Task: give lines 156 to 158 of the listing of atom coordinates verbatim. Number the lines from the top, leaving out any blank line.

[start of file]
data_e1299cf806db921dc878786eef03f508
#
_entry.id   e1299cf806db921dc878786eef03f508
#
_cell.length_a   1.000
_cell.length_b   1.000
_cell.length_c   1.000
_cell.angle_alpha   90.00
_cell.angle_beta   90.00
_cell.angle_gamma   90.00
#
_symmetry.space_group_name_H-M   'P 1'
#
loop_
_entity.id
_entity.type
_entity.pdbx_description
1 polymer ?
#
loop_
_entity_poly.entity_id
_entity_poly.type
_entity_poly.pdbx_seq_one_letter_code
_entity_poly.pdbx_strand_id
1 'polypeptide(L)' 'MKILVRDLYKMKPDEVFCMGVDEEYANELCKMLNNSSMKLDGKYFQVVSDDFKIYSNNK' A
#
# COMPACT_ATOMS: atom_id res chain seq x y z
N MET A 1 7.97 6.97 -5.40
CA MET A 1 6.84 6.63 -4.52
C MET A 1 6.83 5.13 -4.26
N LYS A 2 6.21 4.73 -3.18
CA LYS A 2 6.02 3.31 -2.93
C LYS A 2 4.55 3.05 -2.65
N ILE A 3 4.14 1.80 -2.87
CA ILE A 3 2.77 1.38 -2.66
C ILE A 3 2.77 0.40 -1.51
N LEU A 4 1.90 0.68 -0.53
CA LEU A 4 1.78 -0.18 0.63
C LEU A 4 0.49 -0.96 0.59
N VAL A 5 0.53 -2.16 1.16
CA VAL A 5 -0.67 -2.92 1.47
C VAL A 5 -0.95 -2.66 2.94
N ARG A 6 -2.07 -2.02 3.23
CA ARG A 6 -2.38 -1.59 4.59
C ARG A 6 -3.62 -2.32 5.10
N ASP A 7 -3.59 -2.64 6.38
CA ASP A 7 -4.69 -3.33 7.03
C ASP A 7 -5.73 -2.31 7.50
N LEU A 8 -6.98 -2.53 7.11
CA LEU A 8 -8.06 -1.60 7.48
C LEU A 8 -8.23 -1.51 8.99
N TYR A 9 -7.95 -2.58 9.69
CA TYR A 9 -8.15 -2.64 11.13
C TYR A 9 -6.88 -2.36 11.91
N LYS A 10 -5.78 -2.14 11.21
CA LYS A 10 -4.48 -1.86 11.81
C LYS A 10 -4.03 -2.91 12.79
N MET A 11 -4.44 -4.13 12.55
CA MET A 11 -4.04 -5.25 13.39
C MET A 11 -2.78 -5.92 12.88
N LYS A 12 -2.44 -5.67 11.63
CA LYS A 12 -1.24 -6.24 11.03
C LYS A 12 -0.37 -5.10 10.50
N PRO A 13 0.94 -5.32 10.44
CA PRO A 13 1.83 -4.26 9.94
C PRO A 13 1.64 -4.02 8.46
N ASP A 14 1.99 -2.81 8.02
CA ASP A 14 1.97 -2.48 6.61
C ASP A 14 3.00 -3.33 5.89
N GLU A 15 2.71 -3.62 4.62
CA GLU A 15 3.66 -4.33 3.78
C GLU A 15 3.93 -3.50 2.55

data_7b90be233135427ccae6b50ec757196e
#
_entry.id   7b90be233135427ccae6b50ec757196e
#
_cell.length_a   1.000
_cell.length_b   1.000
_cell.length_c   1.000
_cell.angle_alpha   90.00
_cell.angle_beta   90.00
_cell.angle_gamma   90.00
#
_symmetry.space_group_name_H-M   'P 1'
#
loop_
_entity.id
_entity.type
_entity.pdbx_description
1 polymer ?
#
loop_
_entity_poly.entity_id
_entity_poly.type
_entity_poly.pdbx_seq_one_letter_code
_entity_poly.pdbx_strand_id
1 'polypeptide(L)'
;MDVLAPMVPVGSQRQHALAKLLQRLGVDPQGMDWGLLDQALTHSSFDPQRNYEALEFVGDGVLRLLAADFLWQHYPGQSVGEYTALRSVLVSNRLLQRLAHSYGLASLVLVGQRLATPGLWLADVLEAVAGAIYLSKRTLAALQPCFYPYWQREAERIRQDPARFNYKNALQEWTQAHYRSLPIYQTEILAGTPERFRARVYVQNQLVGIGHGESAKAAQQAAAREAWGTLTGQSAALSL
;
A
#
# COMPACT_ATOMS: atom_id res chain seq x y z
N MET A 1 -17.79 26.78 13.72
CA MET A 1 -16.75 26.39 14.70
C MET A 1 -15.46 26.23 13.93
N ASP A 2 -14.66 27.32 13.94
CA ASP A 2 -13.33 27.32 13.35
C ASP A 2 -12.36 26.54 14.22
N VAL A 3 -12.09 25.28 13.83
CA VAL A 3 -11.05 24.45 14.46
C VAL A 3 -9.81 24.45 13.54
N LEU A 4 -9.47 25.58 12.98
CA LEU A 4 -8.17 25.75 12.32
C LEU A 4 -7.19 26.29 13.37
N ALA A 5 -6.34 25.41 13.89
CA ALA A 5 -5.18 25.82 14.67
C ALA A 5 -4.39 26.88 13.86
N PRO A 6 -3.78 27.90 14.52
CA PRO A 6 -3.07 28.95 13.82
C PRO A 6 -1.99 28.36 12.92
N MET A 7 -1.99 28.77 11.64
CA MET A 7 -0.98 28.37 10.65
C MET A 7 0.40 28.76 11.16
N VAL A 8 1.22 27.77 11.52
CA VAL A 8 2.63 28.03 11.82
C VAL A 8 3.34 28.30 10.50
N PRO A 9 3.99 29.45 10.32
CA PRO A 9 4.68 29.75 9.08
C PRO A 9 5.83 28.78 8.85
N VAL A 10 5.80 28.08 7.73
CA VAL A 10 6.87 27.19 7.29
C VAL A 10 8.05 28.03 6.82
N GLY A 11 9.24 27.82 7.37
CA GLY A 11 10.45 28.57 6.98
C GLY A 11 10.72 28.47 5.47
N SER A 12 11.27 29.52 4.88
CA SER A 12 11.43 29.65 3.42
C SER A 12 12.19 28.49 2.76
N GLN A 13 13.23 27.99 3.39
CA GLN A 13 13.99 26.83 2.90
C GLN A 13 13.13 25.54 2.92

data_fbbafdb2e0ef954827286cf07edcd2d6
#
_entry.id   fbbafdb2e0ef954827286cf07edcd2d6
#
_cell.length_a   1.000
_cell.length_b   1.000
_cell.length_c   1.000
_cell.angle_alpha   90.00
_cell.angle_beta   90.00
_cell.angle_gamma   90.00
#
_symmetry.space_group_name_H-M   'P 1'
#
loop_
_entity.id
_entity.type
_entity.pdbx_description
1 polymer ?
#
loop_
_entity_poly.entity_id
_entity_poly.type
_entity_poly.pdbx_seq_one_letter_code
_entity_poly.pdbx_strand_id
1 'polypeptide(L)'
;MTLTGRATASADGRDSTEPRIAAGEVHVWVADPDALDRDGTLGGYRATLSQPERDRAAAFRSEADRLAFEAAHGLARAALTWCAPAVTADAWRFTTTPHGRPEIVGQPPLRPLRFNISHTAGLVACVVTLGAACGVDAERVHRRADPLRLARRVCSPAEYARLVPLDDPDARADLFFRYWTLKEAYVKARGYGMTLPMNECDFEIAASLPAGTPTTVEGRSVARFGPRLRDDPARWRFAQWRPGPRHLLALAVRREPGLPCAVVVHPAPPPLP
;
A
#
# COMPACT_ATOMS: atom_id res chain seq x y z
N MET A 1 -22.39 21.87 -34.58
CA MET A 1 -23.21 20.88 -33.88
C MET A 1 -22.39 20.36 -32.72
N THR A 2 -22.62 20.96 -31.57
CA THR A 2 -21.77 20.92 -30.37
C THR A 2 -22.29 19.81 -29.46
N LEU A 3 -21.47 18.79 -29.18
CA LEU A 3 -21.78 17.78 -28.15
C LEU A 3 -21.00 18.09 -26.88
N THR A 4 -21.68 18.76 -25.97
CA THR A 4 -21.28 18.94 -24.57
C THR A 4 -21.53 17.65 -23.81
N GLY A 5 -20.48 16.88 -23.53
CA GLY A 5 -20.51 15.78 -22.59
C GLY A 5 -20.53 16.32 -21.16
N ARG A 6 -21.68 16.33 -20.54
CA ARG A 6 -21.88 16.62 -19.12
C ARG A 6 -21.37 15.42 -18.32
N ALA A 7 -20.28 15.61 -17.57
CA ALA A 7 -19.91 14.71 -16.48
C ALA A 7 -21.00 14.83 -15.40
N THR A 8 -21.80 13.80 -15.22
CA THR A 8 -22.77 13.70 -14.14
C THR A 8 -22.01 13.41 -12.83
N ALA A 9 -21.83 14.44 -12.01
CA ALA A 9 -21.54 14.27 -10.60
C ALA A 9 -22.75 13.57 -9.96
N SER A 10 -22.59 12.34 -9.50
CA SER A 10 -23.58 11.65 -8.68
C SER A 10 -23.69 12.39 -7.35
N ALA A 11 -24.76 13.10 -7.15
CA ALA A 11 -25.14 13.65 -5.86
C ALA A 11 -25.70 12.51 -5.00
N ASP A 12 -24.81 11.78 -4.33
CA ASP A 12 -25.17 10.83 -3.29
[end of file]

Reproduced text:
_entity.id
_entity.type
_entity.pdbx_description